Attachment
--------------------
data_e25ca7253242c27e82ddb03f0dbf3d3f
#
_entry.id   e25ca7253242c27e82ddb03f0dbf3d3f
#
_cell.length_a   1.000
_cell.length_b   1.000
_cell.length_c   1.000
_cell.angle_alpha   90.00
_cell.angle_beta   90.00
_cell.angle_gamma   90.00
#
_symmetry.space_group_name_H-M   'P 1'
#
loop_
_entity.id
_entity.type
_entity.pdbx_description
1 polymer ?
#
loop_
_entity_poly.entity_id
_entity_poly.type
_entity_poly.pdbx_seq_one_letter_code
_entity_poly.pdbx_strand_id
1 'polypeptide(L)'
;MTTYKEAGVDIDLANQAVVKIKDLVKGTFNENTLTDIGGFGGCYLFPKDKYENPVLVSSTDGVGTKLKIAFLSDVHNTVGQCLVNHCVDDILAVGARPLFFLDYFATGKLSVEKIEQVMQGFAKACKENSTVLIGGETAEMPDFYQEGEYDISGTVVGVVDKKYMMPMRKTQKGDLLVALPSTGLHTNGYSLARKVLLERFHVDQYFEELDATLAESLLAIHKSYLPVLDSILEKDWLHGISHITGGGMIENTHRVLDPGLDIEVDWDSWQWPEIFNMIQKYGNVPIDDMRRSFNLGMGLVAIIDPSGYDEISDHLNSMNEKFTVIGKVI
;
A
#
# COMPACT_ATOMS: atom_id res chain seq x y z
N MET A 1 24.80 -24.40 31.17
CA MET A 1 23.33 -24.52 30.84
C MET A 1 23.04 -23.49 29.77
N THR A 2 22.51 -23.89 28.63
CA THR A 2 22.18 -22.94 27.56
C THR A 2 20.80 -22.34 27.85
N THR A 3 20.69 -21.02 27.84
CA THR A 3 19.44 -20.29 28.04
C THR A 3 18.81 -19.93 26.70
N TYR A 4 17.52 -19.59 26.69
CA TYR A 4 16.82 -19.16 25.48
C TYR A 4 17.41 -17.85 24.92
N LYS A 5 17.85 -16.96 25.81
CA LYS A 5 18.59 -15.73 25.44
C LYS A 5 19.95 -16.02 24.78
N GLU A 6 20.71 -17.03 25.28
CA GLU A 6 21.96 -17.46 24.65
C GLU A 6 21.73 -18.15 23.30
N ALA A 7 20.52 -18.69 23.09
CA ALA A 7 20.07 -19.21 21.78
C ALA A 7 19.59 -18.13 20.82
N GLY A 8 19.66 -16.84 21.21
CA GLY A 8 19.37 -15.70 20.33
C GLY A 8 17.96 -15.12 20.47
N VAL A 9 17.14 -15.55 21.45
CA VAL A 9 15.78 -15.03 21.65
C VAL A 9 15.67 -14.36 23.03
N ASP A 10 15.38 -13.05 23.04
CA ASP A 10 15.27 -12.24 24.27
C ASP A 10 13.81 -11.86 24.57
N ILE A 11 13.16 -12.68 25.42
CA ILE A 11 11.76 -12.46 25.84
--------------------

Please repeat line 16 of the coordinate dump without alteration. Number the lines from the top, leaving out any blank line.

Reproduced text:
_entity.type